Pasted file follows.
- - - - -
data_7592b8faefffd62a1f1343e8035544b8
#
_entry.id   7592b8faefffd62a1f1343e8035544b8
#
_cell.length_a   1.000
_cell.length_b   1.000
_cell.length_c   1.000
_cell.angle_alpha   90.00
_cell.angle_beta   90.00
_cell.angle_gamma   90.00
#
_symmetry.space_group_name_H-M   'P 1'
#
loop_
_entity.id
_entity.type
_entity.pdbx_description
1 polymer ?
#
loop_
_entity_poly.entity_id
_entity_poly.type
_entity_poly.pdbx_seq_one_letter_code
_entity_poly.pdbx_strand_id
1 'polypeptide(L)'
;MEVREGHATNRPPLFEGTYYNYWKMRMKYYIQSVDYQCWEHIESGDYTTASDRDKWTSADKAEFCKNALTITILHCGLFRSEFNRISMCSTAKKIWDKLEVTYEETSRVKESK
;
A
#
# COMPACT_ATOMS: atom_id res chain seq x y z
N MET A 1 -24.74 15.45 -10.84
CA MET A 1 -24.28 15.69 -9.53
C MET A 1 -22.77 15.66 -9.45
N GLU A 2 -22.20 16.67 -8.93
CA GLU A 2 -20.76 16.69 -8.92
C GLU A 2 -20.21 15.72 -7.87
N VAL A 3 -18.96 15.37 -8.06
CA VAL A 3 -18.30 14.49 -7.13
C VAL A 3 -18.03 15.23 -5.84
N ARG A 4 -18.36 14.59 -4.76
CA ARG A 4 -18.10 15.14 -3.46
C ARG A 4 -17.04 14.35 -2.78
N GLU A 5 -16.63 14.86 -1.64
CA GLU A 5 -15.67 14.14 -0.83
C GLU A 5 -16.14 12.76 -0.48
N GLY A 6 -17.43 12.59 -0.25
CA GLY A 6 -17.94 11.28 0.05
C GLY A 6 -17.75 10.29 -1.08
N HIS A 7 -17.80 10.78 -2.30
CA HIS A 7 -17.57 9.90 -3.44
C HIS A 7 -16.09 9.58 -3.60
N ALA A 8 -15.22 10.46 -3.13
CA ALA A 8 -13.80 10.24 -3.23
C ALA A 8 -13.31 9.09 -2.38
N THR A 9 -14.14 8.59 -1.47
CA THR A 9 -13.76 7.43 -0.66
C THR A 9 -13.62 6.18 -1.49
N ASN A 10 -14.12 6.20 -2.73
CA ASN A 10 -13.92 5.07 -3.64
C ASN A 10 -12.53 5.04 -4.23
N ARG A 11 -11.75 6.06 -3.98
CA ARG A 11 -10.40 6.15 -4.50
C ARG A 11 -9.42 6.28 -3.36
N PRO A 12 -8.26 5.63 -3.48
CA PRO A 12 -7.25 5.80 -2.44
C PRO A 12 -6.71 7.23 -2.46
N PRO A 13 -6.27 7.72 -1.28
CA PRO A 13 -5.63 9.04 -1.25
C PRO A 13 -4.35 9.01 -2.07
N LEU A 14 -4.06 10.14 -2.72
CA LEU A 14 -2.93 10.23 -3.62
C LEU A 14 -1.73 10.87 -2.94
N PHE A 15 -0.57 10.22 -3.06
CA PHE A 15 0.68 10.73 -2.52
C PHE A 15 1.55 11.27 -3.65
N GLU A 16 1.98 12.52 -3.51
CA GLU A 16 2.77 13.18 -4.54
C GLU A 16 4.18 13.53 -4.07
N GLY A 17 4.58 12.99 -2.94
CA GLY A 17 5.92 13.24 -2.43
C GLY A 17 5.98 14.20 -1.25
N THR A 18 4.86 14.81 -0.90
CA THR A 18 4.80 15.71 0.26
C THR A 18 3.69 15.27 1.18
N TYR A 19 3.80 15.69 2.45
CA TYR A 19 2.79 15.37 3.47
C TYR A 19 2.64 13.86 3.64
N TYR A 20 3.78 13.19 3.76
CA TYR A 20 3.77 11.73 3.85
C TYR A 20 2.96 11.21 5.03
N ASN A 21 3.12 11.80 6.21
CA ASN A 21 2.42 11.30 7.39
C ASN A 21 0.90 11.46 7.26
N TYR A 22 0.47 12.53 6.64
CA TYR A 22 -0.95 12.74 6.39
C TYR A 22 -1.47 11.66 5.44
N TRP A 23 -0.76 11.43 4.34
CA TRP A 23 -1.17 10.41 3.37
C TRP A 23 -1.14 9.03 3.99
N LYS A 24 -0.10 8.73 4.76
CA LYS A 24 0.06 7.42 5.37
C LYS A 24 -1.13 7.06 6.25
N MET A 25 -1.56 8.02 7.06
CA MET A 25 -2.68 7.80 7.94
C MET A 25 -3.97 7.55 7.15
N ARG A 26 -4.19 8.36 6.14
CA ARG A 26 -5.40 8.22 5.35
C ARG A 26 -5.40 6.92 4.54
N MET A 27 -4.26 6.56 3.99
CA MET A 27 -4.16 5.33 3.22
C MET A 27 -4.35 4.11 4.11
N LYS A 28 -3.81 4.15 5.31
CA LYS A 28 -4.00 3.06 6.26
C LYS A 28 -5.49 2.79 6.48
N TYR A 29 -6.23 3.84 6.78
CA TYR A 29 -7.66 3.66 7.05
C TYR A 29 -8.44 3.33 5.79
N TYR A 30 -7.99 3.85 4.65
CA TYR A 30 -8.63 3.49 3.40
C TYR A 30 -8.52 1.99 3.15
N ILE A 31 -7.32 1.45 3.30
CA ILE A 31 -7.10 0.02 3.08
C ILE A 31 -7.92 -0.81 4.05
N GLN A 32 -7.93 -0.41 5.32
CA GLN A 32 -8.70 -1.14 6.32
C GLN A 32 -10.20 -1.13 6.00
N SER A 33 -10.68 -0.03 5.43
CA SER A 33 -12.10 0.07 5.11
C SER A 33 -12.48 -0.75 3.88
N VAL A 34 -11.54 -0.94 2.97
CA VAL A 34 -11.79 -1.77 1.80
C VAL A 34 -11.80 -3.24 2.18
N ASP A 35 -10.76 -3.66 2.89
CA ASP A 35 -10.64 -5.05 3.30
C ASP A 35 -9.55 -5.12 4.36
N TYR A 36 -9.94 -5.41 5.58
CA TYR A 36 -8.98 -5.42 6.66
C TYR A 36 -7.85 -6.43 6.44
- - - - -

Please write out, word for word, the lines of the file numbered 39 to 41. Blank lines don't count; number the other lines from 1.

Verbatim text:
C VAL A 3 -18.03 15.23 -5.84
N ARG A 4 -18.36 14.59 -4.76
CA ARG A 4 -18.10 15.14 -3.46